London: Far from it, President Mokgweetsi Masisi is not crawling, kneeling and making a curtsy to the mighty West for financial assistance when he talks “…stakeholders to come up with concrete solutions that will help governments eliminate the illegal trade in wildlife species…,” he elaborated to the Botswana media team during a press briefing.
Instead, Masisi is making a call-to-action to those same constituents who scream the loudest whenever they hear of destruction of animals to put their dollars where their mouths are because as it is, by preserving, conserving and nurturing the species, Botswana is shouldering her responsibility and duty to manage the wildlife in the way that it is sustainable for future generations to enjoy.
“I am calling these nations to action. I am not bowing down before anyone for aid. I am simply asking them to shoulder a responsibility. The eco-system must balance out between human and wildlife and that is where the international community as a stakeholder needs to hold their end of the bargain. The rhetoric must be matched with responsibility,” Masisi explained.
He said while the United Kingdom government has made a public pledge of £15 million to help nations to address the worldwide phenomenon of poaching, especially in Africa, his government will readily accept the financial aid and technical assistance to the department of wildlife and national parks, provided there are no strings attached.
“Such aid will be received on our terms, make no mistake. As a government, we will go back to assess the conditions of such assistance and see if it aligns with our national prioritisation of ending human-animal conflict. Sustainable tourism for me can only mean the communities where such activities take place benefit from the management of the resource,” Masisi emphasised.
Hours before flying out to London, the President had made a promise that his participation at the illegal wildlife trade conference would be “the beginning of a lasting campaign” by which he meant that the individuals who were mobilising members to sign up to an online petition would be met with a robust truth-telling crusade made up of the best thinkers around media-crisis managers in his delegation.
“Their content was fallacious. It was not based on any science or research but pretence and fiction. It was so much further away from the truth and we were armed with the truth, had it come to us being petitioned as we anticipated. They reported that there was a spike in poaching and linked that imagined perception with the disarmament of the anti-poaching unit.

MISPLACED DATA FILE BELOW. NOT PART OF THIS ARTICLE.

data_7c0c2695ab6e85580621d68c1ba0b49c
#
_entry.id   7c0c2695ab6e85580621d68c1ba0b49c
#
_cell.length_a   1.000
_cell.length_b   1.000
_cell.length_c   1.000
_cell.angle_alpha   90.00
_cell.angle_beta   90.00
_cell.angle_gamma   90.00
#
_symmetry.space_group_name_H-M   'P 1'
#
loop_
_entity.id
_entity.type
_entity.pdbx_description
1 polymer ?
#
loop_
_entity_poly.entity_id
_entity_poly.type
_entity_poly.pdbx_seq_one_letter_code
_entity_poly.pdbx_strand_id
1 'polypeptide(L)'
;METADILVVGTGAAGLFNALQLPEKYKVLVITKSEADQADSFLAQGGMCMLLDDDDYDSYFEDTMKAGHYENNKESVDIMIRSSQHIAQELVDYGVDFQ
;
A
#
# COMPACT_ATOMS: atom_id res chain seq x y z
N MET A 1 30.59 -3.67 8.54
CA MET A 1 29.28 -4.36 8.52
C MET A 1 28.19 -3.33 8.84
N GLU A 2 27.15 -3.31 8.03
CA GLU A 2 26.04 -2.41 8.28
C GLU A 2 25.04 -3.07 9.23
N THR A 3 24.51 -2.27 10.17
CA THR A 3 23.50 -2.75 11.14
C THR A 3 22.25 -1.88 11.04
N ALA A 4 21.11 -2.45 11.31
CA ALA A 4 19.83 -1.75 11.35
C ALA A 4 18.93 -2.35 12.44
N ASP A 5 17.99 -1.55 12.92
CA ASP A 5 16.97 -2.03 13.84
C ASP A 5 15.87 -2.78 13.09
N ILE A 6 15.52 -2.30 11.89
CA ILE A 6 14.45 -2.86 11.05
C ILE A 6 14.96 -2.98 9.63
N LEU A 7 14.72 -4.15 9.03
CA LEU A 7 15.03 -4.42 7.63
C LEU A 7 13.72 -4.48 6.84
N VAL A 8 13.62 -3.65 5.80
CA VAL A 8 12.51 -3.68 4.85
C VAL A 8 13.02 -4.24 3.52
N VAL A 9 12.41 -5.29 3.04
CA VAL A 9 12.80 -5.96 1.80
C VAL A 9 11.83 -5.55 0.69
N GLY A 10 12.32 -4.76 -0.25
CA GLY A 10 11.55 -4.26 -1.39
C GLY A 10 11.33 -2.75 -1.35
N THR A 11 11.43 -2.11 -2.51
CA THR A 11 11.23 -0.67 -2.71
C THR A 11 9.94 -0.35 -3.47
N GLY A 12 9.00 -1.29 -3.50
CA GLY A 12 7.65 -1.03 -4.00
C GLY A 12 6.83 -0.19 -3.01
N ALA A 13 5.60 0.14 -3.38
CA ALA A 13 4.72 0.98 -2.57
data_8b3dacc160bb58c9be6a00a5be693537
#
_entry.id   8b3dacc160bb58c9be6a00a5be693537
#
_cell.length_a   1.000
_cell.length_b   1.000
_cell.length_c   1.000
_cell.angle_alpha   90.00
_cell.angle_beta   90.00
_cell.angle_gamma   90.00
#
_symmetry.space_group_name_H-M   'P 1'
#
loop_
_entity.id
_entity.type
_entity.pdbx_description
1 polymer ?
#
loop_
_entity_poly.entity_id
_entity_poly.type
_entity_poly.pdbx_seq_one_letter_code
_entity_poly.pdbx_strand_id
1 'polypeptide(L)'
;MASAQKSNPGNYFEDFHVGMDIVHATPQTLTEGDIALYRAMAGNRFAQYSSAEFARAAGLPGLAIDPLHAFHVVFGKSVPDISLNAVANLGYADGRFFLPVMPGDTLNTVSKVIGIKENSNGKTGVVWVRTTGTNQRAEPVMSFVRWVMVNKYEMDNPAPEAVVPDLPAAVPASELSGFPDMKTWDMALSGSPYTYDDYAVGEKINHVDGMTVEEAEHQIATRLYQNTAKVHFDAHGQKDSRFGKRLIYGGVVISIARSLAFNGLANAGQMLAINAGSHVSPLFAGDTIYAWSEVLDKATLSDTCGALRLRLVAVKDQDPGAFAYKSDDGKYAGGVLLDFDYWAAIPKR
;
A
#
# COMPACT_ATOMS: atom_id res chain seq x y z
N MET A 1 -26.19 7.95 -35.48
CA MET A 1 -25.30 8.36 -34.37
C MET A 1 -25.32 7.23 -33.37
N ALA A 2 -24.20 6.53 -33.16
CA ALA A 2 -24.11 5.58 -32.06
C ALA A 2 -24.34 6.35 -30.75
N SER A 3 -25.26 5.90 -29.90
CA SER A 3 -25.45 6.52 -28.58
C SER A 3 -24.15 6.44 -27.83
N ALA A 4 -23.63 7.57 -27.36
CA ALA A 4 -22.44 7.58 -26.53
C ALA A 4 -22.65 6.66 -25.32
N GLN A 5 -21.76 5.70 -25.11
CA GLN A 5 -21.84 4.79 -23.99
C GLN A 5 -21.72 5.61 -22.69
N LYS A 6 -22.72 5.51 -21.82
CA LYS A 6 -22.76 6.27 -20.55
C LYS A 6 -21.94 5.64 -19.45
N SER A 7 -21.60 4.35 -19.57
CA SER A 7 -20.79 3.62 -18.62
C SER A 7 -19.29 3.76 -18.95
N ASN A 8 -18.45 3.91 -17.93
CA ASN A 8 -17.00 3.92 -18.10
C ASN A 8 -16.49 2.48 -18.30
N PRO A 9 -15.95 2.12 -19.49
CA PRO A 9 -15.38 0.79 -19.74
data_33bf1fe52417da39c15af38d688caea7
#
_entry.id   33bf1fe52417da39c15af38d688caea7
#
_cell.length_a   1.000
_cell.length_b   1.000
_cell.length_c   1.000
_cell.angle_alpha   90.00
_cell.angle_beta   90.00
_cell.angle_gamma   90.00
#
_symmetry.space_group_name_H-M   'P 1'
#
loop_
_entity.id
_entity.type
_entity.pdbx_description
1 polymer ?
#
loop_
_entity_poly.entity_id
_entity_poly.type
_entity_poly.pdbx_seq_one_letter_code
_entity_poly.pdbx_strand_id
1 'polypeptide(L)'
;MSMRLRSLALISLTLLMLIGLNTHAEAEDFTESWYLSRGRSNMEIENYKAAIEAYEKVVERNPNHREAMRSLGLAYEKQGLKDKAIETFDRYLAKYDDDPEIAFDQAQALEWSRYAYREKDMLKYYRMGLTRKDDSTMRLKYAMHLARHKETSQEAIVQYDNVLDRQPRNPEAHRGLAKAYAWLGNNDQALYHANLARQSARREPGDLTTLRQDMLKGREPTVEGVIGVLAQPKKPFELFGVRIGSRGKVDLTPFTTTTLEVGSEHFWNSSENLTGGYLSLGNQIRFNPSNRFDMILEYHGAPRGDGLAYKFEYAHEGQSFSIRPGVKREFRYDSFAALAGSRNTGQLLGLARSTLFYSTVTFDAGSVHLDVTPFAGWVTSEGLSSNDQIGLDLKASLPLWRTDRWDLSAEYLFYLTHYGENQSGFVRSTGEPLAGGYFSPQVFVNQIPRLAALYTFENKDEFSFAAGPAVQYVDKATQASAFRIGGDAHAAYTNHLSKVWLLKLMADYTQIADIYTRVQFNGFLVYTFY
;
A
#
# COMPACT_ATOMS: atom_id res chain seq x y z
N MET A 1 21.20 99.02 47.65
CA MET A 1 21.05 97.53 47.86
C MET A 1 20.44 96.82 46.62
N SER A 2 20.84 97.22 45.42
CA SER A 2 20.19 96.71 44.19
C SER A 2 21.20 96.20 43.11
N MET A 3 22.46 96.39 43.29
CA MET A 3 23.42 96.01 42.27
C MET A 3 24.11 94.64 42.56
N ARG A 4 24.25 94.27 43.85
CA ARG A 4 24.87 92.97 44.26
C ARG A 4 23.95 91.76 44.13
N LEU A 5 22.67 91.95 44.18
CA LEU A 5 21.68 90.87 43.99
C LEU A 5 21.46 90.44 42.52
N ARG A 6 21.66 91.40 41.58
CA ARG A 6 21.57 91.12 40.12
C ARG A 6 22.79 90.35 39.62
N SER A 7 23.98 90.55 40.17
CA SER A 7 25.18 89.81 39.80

They portrayed me and my administration as failing the voiceless animals, and giving credit to the previous administration in the conservation of our wildlife. I will be the first to admit that we are two distinct persons and that in my administration, people will come first and the animals second. This, I am not apologetic about.
The truth is that the elephant population had increased exponentially and phenomenally, something ought to be done to make sure our children go to school, parents go about their businesses without risking death from these animals in communities where they live,” Masisi stated.
Slumber Tsogwane, the chairman of the Botswana Democratic Party (BDP), has effectively ursurped Mpho Balopi’s functions of secretary general. He has also taken over the preparations for the party’s national congress, which is scheduled to be held in August.
The role of the secretary general is to oversee the activities of the party, and according to its constitution, he or she is the accounting officer. Throughout his career, Balopi has been the link between the various structures of the party, including the central committee and sub committees. However, since he has been replaced by Tsogwane, Balopi has become an onlooker.
The Director General of the Directorate on Corruption and Economic Crime (DCEC) Tymon Katholo has revealed why he took a decision to engage private lawyers against the State. The DCEC boss engaged Monthe and Marumo Attorneys in his application to interdict the Directorate of Intelligence and Security (DIS) from accessing files and dockets in the custody of the corruption busting agency.
In his affidavit, Katholo says that by virtue of my appointment as the Director General of the DCEC, he is obliged to defend the administration and operational activities of the DCEC. He added that, “I have however been advised about a provision in the State Proceedings Act which grants the authority of public institution to undertake legal proceedings to the Attorney General.” Katholo contends that the provision is not absolute and the High Court may in the exercise of its original jurisdiction permit such, like in this circumstance authorise such proceedings to be instituted by the DCEC or its Director General.
Botswana Democratic Party (BDP) has gone through transformation over the years, with new faces coming and going, but some figures have become part and parcel of the furniture at Tsholetsa House. From founding in 1962, BDP has seen five leaders changing the baton during the party’s 60 years of existence. The party has successfully contested 12 general elections, albeit the outcome of the last polls were disputed in court.
While party splits were not synonymous with the BDP for the better part of its existence, the party suffered two splits in the last 12 years; the first in 2010 when a Barataphathi faction broke ranks to found the now defunct Botswana Movement for Democracy (BMD). The Barataphathi faction was in the main protesting the ill-treatment of then recently elected party secretary general, Gomolemo Motswaledi, who had been suspended ostensibly for challenging the authority of then president, Ian Khama.